I wrote an essay called What Happened When Jesus Told a Woman to Go Home in my newsletter: Stories from the Horn, last week. If you want to read that essay, sign up here.
Following up on that, here is part 2 of my response to John MacArthur’s video comments from a few weeks ago.
Many people couldn’t watch past the “narcissist” comments and the laughter. But had we continued to watch, we would have heard words that call into question the valid (and necessary and good and beautiful) contribution and basic humanity of Christians of color and marginalized communities.
In an article for the Religion News Service, Rozella Haydée White address this. She writes, “Later in the recording, MacArthur criticizes a suggestion that Latinos, African Americans and women should henceforth be necessary members of Southern Baptist Bible translation committees. He also objects to a resolution agreed to at the Southern Baptist Convention’s 2019 national meeting that deems intersectionality — the theory, developed by Black feminist scholar Kimberlé Williams Crenshaw, that describes how overlapping social identities create interconnected systems of oppression — as a useful tool for biblical interpretation.”
The problem with MacArthur’s words weren’t just his treatment of Beth Moore or Paula White, but his dismissive attitude toward people of color and other marginalized communities.
Later on in the video, he seems to claim that people (read marginalized people and minorities) who believe their voices matter and should be part of dialogue, are only after power. And that because they (in his opinion) are after power (apparently for power’s sake), on that basis alone, they should be excluded from the conversation.
I don’t see how wanting to be heard, especially wanting an underrepresented voice to be heard, necessarily means one wants power, or at least not a negative form of power. And anyway, if wanting to be heard is equated with wanting power, the men on that stage wanting to be heard wanted power and by MacArthur’s own logic, thereby should not have power. (watch the video here)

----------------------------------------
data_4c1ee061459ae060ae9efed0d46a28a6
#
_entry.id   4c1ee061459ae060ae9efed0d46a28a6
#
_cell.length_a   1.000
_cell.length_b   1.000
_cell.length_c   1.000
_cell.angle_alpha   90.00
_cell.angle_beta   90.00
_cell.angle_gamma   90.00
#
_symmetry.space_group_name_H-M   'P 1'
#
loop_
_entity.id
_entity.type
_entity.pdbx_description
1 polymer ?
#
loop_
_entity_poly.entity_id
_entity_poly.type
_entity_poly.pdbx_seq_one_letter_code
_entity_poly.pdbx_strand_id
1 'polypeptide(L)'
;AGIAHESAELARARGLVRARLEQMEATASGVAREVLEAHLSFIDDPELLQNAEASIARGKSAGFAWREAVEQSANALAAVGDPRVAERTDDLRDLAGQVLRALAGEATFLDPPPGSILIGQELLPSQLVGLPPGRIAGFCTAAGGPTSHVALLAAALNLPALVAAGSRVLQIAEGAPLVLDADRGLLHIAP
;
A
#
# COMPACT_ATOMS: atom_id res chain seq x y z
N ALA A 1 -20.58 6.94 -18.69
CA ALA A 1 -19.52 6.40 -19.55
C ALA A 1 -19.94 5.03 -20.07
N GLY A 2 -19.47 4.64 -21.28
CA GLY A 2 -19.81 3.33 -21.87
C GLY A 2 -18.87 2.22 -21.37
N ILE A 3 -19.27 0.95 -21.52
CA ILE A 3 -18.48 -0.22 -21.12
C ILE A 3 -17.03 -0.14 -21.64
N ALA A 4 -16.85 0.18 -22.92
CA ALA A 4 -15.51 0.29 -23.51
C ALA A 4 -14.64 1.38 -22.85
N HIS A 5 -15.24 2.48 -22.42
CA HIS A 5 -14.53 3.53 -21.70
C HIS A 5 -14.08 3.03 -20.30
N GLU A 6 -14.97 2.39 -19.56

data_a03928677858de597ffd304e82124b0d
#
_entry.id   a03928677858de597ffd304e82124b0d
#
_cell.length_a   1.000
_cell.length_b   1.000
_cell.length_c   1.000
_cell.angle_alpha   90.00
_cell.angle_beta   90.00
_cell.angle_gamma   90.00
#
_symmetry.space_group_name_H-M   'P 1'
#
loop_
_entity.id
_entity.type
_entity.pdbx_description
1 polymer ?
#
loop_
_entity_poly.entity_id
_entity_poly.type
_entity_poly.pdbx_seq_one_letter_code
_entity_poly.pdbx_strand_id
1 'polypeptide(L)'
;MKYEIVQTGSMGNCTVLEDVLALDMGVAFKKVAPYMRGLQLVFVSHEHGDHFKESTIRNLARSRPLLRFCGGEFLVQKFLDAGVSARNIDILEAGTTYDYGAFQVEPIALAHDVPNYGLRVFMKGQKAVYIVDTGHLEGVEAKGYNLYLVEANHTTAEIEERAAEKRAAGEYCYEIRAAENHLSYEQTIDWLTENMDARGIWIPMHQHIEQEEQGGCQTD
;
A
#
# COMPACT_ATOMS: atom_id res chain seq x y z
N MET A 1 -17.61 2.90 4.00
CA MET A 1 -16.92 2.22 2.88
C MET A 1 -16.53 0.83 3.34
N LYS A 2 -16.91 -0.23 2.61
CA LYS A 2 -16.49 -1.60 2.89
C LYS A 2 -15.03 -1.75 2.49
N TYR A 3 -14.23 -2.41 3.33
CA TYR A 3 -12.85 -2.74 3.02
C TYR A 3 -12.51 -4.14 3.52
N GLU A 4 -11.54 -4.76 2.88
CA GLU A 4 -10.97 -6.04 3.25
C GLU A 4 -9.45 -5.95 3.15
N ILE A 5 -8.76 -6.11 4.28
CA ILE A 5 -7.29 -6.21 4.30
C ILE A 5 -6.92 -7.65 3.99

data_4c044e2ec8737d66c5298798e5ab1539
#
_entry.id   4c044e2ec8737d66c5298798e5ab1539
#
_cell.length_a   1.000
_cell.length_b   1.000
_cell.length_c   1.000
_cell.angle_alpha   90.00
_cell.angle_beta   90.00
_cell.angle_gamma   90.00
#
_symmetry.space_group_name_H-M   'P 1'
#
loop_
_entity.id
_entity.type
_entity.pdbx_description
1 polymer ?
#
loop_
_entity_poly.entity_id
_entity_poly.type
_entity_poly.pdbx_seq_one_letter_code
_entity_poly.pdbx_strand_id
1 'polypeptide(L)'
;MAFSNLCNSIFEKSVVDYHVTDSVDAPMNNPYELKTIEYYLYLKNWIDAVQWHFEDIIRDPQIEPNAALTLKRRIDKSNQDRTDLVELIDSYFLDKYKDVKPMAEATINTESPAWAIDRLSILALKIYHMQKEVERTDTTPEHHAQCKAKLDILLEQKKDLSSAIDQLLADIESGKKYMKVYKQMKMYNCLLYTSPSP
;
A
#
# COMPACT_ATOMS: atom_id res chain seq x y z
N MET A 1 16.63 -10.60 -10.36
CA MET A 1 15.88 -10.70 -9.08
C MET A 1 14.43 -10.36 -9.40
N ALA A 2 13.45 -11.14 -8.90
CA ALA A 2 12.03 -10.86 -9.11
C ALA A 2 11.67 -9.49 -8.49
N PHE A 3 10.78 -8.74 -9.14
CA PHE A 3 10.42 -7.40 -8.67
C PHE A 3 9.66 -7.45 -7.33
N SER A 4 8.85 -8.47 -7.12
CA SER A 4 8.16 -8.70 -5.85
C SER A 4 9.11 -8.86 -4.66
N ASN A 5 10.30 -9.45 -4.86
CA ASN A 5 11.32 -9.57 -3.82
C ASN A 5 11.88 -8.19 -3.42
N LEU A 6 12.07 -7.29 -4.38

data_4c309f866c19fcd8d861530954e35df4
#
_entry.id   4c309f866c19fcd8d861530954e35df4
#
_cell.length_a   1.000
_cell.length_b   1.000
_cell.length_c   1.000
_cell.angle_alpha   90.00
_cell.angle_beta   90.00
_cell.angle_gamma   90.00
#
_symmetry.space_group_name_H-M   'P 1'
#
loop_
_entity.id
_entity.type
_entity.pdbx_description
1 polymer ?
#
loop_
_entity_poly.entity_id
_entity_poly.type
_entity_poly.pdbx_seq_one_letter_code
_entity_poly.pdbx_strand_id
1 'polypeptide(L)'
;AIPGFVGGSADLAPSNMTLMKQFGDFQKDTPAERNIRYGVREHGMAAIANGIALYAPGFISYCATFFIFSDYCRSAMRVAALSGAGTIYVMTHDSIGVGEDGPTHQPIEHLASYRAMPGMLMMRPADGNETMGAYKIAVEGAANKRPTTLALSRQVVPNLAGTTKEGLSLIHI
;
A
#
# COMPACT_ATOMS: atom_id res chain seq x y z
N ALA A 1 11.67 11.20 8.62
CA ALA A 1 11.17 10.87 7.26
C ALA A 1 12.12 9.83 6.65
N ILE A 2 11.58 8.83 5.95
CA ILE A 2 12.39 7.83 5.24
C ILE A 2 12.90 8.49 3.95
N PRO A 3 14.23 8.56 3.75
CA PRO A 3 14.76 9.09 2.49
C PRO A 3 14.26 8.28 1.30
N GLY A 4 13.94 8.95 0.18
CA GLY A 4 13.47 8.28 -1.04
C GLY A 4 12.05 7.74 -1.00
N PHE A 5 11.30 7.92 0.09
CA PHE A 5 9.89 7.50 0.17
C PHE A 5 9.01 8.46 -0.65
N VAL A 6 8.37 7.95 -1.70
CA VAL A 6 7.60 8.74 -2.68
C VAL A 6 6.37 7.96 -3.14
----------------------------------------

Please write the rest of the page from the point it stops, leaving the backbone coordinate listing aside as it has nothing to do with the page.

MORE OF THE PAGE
I am not a theologian. I’m not an expert on race theory or gender theory or intersectionality or anything, really. I’m a person in the world who reads or listens to stuff and thinks stuff.
I don’t understand how intersectionality doesn’t matter in the world. When I look at what I experience as a straight white Christian American woman, it seems that all these parts of me, and all the other parts of me, too, have an impact on my life and experiences, many of them overlapping impacts. When I look at how others view and engage in the world, it seems the same for them. When I read the Bible, it seems these intersecting realities of who humans are matters.
I see Hagar, an abused sex slave from Egypt, probably black, a woman. I can’t imagine how her gender and her status and her race don’t intersect. I see Esther, from a despised religious minority and possibly ethnic minority as well, a vulnerable young woman, trafficked into the king’s bedroom and I can’t imagine how her gender, religion, and ethnicity don’t intersect. I see laws about how to treat slaves or laws about how and when to sell off one’s daughters and about whom one is allowed to marry and they all have overlapping spheres of identity. It seems like gender, race, national origin, age, and more have a lot to do with power and life experience.
The problem here wasn’t just about how women are treated and spoken about but about how minorities and marginalized communities are treated and spoken about.
Please, people from these communities, don’t go home. I need your voice, we need your voice. How can we grow and change and sharpen ourselves if we are only surrounded by or hearing from people just like us?
After 17 years in the Horn of Africa, I am beyond grateful for how I’ve grown through being immersed in a community that forces me to be intentional and thoughtful about what I believe and how I behave.
It is not okay to shut out the voices and opinions of people who disagree with us or who challenge us or who are not like us. I’m not saying we need to agree, but we do need to be kind and humane and respectful. We need to exhibit the fruits of the spirit, both those in positions of power and those not in those positions. Cruelty and laughter and disparaging comments are not the way to accomplish this.